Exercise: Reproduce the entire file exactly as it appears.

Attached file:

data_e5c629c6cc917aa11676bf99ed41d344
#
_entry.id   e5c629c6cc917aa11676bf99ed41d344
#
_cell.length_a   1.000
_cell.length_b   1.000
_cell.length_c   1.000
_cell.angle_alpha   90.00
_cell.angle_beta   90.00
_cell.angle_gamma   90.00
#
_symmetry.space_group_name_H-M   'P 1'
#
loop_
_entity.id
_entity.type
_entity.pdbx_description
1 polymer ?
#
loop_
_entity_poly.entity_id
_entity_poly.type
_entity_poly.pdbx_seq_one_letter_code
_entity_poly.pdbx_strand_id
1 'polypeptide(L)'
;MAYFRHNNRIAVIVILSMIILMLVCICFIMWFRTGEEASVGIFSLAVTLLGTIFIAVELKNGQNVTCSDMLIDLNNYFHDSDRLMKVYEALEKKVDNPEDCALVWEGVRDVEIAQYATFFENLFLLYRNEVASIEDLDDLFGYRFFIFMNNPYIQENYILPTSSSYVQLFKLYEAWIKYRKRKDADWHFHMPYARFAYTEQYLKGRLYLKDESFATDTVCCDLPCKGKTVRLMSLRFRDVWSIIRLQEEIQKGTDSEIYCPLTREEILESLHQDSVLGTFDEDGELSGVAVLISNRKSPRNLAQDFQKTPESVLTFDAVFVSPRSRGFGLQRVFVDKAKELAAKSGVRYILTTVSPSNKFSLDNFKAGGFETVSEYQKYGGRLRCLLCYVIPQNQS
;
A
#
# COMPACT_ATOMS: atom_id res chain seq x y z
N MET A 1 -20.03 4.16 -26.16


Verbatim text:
data_e5c629c6cc917aa11676bf99ed41d344
#
_entry.id   e5c629c6cc917aa11676bf99ed41d344
#
_cell.length_a   1.000
_cell.length_b   1.000
_cell.length_c   1.000
_cell.angle_alpha   90.00
_cell.angle_beta   90.00
_cell.angle_gamma   90.00
#
_symmetry.space_group_name_H-M   'P 1'
#
loop_
_entity.id
_entity.type
_entity.pdbx_description
1 polymer ?
#
loop_
_entity_poly.entity_id
_entity_poly.type
_entity_poly.pdbx_seq_one_letter_code
_entity_poly.pdbx_strand_id
1 'polypeptide(L)'
;MAYFRHNNRIAVIVILSMIILMLVCICFIMWFRTGEEASVGIFSLAVTLLGTIFIAVELKNGQNVTCSDMLIDLNNYFHDSDRLMKVYEALEKKVDNPEDCALVWEGVRDVEIAQYATFFENLFLLYRNEVASIEDLDDLFGYRFFIFMNNPYIQENYILPTSSSYVQLFKLYEAWIKYRKRKDADWHFHMPYARFAYTEQYLKGRLYLKDESFATDTVCCDLPCKGKTVRLMSLRFRDVWSIIRLQEEIQKGTDSEIYCPLTREEILESLHQDSVLGTFDEDGELSGVAVLISNRKSPRNLAQDFQKTPESVLTFDAVFVSPRSRGFGLQRVFVDKAKELAAKSGVRYILTTVSPSNKFSLDNFKAGGFETVSEYQKYGGRLRCLLCYVIPQNQS
;
A
#
# COMPACT_ATOMS: atom_id res chain seq x y z
N MET A 1 -20.03 4.16 -26.16